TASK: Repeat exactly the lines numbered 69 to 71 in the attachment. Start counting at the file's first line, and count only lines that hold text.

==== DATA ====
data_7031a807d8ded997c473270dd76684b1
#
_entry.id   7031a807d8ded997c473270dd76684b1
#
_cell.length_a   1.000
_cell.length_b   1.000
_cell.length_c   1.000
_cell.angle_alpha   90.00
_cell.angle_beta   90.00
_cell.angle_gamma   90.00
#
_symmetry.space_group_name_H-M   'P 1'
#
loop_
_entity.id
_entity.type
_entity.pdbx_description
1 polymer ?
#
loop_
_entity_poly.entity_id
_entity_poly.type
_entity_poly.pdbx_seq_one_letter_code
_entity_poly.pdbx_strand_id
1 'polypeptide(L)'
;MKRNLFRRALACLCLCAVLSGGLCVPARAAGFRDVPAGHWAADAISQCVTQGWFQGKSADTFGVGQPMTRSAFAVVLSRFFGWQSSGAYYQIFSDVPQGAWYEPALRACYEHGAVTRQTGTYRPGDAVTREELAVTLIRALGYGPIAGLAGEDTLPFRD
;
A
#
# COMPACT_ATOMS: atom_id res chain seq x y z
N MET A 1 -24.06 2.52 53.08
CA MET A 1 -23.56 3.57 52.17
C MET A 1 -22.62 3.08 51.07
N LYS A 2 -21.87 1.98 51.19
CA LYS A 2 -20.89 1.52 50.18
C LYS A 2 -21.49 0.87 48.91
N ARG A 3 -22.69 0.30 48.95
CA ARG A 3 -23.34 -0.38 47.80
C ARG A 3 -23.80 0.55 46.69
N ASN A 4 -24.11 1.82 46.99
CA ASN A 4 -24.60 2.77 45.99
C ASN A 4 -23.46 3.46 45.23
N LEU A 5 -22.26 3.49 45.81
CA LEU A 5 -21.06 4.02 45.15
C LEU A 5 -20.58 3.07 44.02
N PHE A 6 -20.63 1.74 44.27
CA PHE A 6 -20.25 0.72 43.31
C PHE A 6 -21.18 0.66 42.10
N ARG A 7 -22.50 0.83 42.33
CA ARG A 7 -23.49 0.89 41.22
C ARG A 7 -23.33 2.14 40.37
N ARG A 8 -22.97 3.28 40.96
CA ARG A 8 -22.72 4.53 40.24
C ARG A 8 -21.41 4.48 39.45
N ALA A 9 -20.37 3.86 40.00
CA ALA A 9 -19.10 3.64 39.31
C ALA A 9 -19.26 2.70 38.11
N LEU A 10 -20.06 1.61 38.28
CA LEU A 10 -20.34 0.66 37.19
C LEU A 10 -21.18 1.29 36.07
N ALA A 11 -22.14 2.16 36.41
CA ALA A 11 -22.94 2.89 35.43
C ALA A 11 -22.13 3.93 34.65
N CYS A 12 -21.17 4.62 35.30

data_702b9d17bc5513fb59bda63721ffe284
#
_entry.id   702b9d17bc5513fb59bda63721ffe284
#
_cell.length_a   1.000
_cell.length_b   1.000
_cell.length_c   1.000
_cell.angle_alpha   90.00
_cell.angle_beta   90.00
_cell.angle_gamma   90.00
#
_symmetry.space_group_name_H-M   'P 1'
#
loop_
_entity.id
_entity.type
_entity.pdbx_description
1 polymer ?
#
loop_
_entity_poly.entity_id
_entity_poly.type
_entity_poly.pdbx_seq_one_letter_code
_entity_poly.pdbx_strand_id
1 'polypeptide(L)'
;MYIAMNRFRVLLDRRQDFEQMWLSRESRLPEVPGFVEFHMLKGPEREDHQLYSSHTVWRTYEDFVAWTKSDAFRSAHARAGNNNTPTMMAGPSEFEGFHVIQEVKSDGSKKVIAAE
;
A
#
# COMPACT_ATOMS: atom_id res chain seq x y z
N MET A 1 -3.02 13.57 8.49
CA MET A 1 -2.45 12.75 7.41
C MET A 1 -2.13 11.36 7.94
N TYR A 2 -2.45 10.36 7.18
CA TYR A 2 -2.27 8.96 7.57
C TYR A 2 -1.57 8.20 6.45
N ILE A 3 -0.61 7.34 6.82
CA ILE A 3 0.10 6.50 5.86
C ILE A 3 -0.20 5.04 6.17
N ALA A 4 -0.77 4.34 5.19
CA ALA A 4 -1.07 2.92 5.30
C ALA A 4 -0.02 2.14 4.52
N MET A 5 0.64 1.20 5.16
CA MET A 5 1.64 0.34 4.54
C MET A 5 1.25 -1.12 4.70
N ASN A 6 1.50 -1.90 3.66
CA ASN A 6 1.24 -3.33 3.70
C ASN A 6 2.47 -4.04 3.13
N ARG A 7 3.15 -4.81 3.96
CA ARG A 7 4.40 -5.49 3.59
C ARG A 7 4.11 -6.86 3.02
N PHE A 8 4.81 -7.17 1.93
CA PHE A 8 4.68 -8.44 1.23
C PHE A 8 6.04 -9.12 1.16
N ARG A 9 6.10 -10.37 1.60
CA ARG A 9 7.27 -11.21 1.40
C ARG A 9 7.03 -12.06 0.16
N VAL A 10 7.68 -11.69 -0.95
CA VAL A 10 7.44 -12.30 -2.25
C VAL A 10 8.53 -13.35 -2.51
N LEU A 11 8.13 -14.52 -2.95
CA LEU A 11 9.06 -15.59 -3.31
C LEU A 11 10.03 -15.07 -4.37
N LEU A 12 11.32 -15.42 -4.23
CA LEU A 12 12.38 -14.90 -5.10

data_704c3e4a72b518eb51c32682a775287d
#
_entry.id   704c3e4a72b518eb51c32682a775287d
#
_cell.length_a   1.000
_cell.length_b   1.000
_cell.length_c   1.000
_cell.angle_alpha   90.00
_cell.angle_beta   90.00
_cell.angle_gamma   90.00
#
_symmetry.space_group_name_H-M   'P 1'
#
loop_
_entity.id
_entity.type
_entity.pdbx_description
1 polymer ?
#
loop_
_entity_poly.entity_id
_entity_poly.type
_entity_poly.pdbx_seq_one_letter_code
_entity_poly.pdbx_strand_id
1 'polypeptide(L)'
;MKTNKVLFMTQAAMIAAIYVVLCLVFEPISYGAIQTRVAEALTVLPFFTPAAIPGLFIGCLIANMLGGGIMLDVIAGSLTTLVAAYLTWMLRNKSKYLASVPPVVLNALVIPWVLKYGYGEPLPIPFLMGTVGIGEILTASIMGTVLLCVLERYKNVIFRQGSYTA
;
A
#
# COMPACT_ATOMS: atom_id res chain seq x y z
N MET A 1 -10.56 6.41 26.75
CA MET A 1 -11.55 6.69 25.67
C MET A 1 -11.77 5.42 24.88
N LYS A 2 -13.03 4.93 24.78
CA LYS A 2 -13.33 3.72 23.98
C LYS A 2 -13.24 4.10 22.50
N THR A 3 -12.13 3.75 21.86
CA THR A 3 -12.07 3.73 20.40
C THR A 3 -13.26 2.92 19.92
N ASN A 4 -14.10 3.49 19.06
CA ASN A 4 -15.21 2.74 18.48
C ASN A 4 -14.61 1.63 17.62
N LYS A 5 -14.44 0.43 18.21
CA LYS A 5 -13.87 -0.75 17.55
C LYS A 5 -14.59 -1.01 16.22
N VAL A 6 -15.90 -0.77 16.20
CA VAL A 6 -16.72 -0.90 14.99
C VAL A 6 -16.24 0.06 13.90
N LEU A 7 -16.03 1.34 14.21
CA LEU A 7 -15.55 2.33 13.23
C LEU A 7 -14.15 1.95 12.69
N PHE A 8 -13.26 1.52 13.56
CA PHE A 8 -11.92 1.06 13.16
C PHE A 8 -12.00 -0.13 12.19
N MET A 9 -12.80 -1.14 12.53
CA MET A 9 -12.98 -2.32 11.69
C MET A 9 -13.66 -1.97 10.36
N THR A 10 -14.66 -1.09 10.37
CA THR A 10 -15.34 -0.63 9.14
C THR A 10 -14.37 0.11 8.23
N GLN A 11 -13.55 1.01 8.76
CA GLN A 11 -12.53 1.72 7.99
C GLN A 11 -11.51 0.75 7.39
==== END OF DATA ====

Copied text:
_cell.length_a   1.000
_cell.length_b   1.000
_cell.length_c   1.000